CCC 1592: The ministerial priesthood differs in essence from the common priesthood of the faithful because it confers a sacred power for the service of the faithful. The ordained ministers exercise their service for the People of God by teaching (munus docendi), divine worship (munus liturgicum) and pastoral governance (munus regendi).
CCC 1593: Since the beginning, the ordained ministry has been conferred and exercised in three degrees: that of bishops, that of presbyters, and that of deacons. The ministries conferred by ordination are irreplaceable for the organic structure of the Church: without the bishop, presbyters, and deacons, one cannot speak of the Church (cf. St. Ignatius of Antioch, Ad Trall. 3,1).
CCC 1594: The bishop receives the fullness of the sacrament of Holy Orders, which integrates him into the episcopal college and makes him the visible head of the particular Church entrusted to him. As successors of the apostles and members of the college, the bishops share in the apostolic responsibility and mission of the whole Church under the authority of the Pope, successor of St. Peter.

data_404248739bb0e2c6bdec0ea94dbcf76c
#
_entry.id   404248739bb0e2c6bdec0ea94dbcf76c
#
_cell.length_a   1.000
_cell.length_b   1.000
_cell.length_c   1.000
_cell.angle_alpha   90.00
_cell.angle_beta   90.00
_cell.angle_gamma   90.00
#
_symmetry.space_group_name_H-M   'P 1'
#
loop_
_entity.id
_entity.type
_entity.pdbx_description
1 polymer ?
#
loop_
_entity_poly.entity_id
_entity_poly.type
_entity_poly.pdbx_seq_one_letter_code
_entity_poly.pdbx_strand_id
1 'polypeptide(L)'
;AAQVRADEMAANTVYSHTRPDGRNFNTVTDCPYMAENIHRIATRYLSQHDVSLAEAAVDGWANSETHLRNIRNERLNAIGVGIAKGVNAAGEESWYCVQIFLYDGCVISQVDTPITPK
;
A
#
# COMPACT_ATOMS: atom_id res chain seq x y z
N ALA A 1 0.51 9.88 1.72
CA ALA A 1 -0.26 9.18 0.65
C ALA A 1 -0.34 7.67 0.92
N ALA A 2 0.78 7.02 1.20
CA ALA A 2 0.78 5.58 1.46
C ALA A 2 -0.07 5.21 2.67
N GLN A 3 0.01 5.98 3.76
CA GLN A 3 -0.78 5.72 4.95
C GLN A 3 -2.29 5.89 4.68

CCC 1595: Priests are united with the bishops in sacerdotal dignity and at the same time depend on them in the exercise of their pastoral functions; they are called to be the bishops’ prudent co-workers. They form around their bishop the presbyterium which bears responsibility with him for the particular Church. They receive from the bishop the charge of a parish community or a determinate ecclesial office.
CCC 1596: Deacons are ministers ordained for tasks of service of the Church; they do not receive the ministerial priesthood, but ordination confers on them important functions in the ministry of the word, divine worship, pastoral governance, and the service of charity, tasks which they must carry out under the pastoral authority of their bishop.